Guest blog by Anna Walters at Bikes Make Life Better
I love when I unexpectedly encounter something wonderful while moving about my normal space in my normal fashion—things like parklets, Little Free Libraries, or bike racks that double as outdoor sculpture. These urban-design delights have a few common elements: They solve an infrastructure problem; they feel serendipitous; and they usually provide a better user experience than a run-of-the-mill solution.
LinkedIn’s recently-opened bike and pedestrian path is a great example of this kind of design thinking. The “Blue Line,” modeled by architecture firm Gensler, connects two of LinkedIn’s building groupings at it’s SunnyvaleHeadquarters, following the perimeter of the Synopsys’ parking lot and Encinal Park.
The 8 foot-wide path is more than a route between A and B. Its unique features make it feel like a spaceship ride … or flying inside a flock of birds …or riding the London Underground! A few seemingly errant bright blue chevrons painted on asphalt “light the way” to the beginning of the path, then converge into a uniform swarm. These chevrons ebb and flow along The Blue Line, intensifying at potential conflict zones. Paying attention to their pattern makes riding that ⅓ of a mile breeze on by.
The Blue Line also features posted signs that mimic transit signage and match other wayfinding features of the campus. Everything is done up in blue to match LinkedIn’s company colors. The path weaves between a small redwood grove, and halfway down, a giant elevated mirror helps users see others coming around a blind turn. Riding or walking on The Blue Line is not only a stress-free experience, it’s also good plain fun.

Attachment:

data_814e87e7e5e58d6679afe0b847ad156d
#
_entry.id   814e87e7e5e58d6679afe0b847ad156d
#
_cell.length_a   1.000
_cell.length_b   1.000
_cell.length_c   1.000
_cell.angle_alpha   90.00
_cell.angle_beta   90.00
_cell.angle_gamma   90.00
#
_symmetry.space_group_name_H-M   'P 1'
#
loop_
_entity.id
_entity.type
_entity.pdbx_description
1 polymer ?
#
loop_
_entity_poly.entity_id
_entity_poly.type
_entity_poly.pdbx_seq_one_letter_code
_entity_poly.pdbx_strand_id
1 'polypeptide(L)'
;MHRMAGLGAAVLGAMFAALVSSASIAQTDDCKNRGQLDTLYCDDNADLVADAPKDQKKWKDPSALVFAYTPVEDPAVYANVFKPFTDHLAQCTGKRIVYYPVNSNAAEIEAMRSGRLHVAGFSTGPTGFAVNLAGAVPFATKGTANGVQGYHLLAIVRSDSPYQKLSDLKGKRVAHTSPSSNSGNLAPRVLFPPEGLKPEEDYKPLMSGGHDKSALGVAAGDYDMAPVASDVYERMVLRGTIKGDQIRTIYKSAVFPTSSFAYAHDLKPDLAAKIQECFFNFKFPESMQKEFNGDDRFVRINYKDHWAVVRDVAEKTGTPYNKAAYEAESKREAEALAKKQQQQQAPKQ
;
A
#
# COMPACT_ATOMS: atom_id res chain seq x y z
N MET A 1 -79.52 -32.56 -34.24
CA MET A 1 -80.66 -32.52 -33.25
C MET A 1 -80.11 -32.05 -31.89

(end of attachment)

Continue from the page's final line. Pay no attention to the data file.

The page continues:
The project was born out of a need to get LinkedIn employees between 1000 W. Maude Ave. and the company’s newest buildings located at 700 E. Middlefield safely and efficiently. Prior to the path opening on Bike to Work Day in May, employees riding company bikes to meetings at 700 had two not-so-great options: Either take a left turn from Maude across four lanes of traffic (impossible during rush hour) or dismount and walk bikes on the sidewalk for a half mile (inefficient).
LinkedIn ensured the Blue Line would be a success by doing pre-launch communications, having security officers staff the entrances on opening day to direct people, and handing out branded “Blue Line” stickers at company events.
“Once people know it’s there, they love it, says Danielle Glaser, LinkedIn’s Employee Transportation Manager. “They tell their friends, and as a result, it’s one of the most active places on campus.”